Tom Smart, Deseret News
SALT LAKE CITY – A few days after Gary Andersen had won the WAC championship and was being wooed by Colorado and Cal, he ran into someone he knew at a Salt Lake restaurant.
As they spoke briefly about the coaching carousel, Andersen said in passing that "I never said I wasn't going to leave."
Really? It sure sounded that way. Utah State issued a press release on Nov. 30 under the headline "Gary Andersen Officially Announces He Will Remain the Head Football Coach at Utah State University."
It should have added "… For the Next 2 1/2 Weeks."
Everyone's house is for sale.
"I love where I'm at; I don't have any intentions or aspirations, or reaching out to people to find another job," he told the Deseret News after winning the WAC title outright on Nov. 24. "That's basically my stance on it right now and I've said that all along ... I'm excited to have the opportunity to be the coach here for a long, long time. And away we go."
Away he went.
In the Nov. 30 news release he added, "I plan to remain the head football coach at Utah State University ... I am humbled and excited to continue to be the coach here."
Then he was gone like the last Twinkie on the gas station shelf.
Still, I don't blame him. Andersen was telling the truth when he said he was happy. It's also true he never said he wouldn't leave. He said he "planned" to stay in Logan. He said he wasn't actively looking for a job. All true. (Side note: "Planned" is one of the great words in the English language, i.e. "I planned to be at your retirement party" and "I planned to cut taxes.")
But at Wisconsin, Andersen will triple his salary. Stories say he'll keep most of his staff. Best of all, he's not inheriting a fixer-upper. Wisconsin is going to the Rose Bowl.
Although Andersen did sign a contract extension in October, it's been a long time since anyone paid attention to that sort of window dressing. Every contract has termination and buyout clauses. Here's how it works: Coaches sign guaranteed contracts with universities. If they lose, their schools fire them and pay the termination fees. If they win, the coaches leave for bigger programs, which in turn pay the buyout costs.
Andersen gave USU four years, which is twice what Urban Meyer gave Utah. Few believed he would become the next Stew Morrill, the basketball coach who will be at USU until the Halley's Comet circles back. More commonly, coaches jump when they have the leverage.
Maybe an old story resonated with Andersen. In 1984, Gene Murphy was coach of Cal State Fullerton, which went 11-1. Murphy was among the hottest candidates in the nation. Utah talked to him, as did Louisville and other schools, but he turned them down. He once said, "I guess I'm just a Cal State Fullerton kind of guy."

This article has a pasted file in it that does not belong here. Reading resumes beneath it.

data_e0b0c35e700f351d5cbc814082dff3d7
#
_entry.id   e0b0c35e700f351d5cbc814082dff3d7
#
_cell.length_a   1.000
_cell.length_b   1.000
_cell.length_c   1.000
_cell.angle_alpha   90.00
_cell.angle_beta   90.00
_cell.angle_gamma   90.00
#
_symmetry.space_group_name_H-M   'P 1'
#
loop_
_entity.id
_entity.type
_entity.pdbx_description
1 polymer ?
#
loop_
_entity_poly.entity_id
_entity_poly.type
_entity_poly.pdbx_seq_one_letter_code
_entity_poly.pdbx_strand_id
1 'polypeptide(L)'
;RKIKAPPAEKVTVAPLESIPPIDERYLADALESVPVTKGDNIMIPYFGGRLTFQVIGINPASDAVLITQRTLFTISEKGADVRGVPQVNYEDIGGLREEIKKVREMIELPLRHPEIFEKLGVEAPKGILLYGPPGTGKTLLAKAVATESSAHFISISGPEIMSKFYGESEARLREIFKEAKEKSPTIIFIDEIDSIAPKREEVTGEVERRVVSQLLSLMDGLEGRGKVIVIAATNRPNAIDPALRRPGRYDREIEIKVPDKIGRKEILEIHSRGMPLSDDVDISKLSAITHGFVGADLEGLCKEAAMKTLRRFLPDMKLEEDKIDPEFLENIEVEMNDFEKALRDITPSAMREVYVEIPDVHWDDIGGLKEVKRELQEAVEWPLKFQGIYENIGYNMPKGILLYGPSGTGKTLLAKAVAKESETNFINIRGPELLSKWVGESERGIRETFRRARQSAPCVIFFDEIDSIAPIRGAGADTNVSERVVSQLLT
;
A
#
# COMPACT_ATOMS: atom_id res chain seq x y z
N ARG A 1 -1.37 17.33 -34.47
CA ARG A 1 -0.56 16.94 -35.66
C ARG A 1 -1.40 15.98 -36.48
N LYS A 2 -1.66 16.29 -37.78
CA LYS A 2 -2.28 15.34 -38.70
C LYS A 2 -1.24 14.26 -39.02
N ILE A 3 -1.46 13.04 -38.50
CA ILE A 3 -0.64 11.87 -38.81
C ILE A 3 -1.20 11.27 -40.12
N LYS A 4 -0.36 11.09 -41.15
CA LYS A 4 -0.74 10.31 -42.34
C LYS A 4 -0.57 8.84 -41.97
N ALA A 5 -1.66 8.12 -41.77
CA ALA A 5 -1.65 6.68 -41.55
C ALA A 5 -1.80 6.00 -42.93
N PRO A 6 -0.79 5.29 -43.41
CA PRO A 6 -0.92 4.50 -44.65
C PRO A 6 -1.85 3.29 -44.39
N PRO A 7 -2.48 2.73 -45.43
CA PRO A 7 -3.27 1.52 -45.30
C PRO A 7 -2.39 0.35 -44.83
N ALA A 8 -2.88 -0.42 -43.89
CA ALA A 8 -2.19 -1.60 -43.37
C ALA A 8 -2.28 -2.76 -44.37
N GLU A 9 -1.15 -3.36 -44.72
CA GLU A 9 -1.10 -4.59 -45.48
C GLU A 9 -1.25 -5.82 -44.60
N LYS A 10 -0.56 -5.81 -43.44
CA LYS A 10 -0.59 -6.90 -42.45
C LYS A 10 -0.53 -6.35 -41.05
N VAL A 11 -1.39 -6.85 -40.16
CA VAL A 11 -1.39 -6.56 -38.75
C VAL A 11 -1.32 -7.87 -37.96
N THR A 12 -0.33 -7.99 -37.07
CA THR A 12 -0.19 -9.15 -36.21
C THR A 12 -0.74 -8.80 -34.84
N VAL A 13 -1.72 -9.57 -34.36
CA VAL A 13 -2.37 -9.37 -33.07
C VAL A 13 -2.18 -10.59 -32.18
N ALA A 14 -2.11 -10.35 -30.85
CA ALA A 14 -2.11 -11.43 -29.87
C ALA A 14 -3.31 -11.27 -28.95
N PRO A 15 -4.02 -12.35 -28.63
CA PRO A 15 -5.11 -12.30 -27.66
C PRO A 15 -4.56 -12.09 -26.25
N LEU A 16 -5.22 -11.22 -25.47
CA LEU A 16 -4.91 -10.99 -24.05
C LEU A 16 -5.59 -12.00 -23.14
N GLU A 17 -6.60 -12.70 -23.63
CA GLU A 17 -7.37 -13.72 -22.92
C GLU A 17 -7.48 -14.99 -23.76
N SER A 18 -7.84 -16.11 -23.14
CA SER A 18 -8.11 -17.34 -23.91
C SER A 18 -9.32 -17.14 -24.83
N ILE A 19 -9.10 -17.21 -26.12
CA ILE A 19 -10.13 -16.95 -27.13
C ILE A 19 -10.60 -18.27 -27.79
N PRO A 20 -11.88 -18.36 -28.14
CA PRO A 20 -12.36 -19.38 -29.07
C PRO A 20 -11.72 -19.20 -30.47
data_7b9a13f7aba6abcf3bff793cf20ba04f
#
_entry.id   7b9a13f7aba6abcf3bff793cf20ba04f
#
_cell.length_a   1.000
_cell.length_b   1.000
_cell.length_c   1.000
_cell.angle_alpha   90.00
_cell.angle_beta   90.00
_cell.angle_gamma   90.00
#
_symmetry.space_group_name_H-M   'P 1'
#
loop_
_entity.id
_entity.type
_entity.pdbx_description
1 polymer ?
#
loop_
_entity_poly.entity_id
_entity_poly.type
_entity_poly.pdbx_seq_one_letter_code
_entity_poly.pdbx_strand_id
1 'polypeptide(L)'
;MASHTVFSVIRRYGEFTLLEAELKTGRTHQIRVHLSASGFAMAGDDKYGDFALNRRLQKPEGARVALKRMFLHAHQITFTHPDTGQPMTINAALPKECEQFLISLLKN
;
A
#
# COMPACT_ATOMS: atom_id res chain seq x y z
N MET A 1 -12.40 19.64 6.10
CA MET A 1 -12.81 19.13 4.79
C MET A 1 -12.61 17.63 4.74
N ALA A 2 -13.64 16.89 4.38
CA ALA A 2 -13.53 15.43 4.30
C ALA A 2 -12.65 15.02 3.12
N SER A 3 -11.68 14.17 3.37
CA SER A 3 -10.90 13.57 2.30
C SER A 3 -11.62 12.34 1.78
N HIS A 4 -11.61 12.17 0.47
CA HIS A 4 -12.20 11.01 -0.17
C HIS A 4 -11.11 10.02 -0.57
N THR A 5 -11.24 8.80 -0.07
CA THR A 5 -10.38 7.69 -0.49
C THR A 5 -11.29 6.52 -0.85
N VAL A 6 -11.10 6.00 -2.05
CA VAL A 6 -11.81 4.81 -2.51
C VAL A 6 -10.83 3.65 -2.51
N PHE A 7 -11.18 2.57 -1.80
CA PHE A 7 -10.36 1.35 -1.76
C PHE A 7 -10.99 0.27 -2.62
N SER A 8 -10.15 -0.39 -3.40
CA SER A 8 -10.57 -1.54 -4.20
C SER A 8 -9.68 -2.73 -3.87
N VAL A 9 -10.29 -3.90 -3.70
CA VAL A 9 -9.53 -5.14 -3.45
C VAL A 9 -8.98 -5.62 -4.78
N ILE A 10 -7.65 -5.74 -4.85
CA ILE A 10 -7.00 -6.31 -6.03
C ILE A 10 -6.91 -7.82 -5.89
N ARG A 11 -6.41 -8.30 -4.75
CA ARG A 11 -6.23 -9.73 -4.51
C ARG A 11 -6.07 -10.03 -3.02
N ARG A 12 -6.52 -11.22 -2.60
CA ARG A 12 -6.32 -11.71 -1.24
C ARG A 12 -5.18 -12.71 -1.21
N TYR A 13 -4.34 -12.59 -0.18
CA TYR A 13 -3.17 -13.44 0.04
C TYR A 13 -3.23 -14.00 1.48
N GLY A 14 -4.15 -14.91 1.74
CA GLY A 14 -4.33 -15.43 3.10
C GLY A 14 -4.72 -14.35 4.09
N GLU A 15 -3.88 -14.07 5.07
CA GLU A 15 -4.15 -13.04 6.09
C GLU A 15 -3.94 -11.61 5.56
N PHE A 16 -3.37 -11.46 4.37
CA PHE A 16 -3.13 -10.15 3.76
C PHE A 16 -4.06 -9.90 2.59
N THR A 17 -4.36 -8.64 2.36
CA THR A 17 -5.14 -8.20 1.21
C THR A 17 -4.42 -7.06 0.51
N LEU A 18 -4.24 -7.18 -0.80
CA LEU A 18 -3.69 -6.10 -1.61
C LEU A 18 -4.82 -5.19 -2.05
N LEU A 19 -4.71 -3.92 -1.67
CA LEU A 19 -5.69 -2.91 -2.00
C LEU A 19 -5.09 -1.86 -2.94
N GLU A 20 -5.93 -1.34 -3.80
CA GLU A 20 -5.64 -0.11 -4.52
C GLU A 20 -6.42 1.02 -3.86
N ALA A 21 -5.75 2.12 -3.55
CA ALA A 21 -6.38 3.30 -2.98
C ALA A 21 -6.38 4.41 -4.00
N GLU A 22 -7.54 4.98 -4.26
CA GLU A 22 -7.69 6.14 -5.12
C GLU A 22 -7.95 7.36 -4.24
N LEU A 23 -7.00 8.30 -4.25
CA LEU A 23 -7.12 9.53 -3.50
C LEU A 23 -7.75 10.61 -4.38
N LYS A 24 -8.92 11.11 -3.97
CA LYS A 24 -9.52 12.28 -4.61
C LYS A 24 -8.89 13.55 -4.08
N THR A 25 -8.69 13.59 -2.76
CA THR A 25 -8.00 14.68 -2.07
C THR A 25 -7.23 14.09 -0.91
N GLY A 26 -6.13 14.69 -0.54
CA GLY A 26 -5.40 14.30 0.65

Yet Murphy only had two other winning seasons in the next eight, before Fullerton shut down the program.
The proverbial window of opportunity had closed.
Andersen's departure doesn't necessarily mean another coach can't succeed. Utah went to seven straight bowl games after Kyle Whittingham replaced Urban Meyer, including the Sugar Bowl. USU is coming off the best year in its history (11-2) and moving into the Mountain West, which should attract better candidates than when a coach is fired.
Realistically, there wasn't much more Andersen could accomplish at USU. It finished the season ranked 18th nationally, winning a conference championship and a bowl game. As a bonus, Andersen beat both BYU and Utah once — something none of his three predecessors accomplished. He got a new strength and conditioning facility started at the corner of Romney Stadium and added new turf to the Stan Laub Indoor Facility.
Andersen has often said he makes no major decision without consulting his late father. In that case, it must have been a convincing conversation. One day he was the Aggie coach, the next he was in the market for a foam cheesehead hat.
This all might have unfolded awkwardly, but Andersen did nothing terribly wrong. At worst, he said he wasn't leaving without actually saying he wasn't leaving. At best, he took a better offer — one he hadn't seen coming.
Just for the record, I'm planning on eating only healthy foods this holiday season. But wait 'til I see the dessert tray.
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